Until today, mistletoe has not been a particular focus of cell and tissue culture experiments, i.e. the removal of cell groups or tissue explants from a mistletoe donor plant and their subsequent cultivation on a nutrient medium supplemented with growth regulators and other substances. In vitro techniques are a major component of plant biotechnology, since they permit to artificially control several of the parameters affecting the growth and metabolism of cultured tissues. Researchers working with V. album world wide could benefit from the establishment of tissue culture protocols for this species in the following ways:
1. By altering the culture parameters, it might be possible to control the quantity, composition and timing of production of mistletoe extracts. In this way, problems associated with the standardisation of mistletoe extracts (Wagner et al, 1986; Lorch and Tröger, this book) might be overcome. By feeding cultures with precursor substances for the biosynthesis of certain metabolites, a higher productivity may be achieved from cultured cells (in vitro) than from whole plants.
2. Potentially, entirely novel substances may be synthesised through biotransformation or by taking advantage of somaclonal variation, i.e. a transient or heritable variability of metabolic procedures induced by the procedure of in vitro culture.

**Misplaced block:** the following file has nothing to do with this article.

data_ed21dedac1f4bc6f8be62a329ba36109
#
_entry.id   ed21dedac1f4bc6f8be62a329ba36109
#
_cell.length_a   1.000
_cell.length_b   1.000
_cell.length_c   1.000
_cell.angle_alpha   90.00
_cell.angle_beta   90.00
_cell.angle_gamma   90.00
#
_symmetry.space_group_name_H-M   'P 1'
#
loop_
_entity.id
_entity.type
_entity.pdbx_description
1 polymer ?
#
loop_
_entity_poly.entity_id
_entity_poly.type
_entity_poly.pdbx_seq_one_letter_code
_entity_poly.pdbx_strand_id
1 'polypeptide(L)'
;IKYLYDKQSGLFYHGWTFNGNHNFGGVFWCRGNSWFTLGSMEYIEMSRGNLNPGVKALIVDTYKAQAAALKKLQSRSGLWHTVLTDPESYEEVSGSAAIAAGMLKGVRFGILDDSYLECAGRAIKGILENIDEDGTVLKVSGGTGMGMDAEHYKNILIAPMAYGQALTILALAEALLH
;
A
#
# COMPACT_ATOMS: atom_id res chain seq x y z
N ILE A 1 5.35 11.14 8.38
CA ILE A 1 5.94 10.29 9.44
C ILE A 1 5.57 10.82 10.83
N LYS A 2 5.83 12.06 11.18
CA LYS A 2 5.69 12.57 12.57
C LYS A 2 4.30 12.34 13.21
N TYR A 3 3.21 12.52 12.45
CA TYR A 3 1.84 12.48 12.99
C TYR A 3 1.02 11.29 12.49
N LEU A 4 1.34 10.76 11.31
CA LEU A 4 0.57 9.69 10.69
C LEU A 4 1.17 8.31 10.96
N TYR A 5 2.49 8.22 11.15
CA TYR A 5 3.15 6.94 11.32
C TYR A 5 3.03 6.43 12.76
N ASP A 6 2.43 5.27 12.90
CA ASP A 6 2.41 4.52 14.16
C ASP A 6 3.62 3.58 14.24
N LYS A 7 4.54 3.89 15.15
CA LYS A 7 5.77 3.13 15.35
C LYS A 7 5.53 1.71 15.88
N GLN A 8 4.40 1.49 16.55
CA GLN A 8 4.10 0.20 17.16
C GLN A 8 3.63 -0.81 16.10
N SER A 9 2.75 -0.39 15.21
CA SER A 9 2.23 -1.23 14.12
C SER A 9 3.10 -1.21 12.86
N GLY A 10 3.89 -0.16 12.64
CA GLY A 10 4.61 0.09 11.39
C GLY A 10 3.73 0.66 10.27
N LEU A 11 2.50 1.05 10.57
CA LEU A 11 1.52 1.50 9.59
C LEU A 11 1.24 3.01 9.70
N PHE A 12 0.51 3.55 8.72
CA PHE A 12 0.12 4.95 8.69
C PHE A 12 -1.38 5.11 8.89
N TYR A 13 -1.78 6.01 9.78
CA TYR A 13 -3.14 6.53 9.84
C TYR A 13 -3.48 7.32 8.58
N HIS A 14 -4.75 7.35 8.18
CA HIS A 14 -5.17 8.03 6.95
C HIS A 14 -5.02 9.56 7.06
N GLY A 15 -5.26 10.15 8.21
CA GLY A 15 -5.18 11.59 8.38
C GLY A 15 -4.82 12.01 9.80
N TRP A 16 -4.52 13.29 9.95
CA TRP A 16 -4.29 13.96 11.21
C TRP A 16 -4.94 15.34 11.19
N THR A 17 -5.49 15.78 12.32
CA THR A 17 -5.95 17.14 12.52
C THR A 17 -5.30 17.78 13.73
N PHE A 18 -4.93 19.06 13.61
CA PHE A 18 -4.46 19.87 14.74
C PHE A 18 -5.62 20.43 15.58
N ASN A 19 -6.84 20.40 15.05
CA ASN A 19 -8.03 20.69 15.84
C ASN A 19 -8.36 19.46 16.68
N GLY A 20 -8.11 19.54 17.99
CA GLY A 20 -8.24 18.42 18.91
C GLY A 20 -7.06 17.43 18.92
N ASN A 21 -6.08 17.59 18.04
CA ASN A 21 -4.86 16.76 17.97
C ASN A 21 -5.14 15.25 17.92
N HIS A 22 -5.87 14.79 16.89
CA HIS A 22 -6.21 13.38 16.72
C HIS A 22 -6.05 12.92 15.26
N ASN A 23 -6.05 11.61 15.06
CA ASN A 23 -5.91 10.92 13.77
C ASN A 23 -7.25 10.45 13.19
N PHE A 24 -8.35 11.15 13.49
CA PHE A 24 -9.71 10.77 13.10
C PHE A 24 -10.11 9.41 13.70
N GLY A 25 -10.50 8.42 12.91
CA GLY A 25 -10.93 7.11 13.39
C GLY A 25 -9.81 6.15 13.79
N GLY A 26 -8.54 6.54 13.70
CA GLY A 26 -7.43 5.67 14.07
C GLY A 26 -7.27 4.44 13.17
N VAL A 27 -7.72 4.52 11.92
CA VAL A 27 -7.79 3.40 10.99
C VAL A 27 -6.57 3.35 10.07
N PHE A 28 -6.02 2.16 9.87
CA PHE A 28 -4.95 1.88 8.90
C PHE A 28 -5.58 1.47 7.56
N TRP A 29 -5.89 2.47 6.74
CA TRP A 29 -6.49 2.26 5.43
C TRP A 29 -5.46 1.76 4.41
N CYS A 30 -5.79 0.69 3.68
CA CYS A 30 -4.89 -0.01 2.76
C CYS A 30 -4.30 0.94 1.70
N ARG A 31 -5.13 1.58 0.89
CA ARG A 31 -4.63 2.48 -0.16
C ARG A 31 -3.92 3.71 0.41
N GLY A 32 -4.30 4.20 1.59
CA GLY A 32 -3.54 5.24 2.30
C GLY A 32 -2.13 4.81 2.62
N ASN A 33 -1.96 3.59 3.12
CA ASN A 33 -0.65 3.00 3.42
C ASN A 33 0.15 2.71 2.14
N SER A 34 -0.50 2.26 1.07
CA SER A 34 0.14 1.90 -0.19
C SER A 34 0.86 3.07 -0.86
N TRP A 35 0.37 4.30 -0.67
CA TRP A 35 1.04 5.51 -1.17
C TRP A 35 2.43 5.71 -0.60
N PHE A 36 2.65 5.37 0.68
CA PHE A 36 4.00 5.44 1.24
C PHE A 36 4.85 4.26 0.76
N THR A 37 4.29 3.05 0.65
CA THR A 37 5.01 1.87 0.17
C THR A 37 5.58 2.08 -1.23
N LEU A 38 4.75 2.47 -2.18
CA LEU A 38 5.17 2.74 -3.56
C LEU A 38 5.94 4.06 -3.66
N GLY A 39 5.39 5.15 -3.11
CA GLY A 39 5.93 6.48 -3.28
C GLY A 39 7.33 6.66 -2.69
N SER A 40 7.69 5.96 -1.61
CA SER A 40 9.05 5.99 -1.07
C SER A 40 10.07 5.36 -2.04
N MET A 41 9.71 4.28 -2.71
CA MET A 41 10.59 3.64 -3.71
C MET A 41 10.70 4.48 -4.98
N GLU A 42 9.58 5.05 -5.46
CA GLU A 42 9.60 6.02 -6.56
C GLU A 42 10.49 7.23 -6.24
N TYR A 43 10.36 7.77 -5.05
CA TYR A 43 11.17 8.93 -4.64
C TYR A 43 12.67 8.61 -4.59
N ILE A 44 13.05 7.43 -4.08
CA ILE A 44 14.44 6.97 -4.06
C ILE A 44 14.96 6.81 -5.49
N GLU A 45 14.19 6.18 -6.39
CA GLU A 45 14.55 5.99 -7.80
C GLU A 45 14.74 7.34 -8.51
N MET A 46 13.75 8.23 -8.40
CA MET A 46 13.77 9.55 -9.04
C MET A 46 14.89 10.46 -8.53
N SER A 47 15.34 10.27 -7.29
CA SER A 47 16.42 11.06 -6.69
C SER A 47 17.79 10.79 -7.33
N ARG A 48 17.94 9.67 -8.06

3. The establishment of a callus culture is the first step required in order to obtain genetically modified cells or plants, e.g. crop plants with a viscotoxin-based resistance to pathogens such as Plasmodiophora brassicae (Holtorf et al., 1998).
4. Due to its semiparasitic nature, it is very difficult to propagate mistletoe, which is accomplished with the aid of birds or insects, carrying distantly mistletoe seeds (Becker, 1986; Grieve, 1994; Ramm et al., this book). Biotechnology could offer an alternative method for the production of considerable mistletoe biomass in a relatively short time, either through cell and callus proliferation, or plant regeneration via organogenesis or somatic embryogenesis.
Becker and Schwarz (1971) were the first to mention the possible use of mistletoe callus cultures as a source of bioactive products. In 1990, Fukui et al. reported on the
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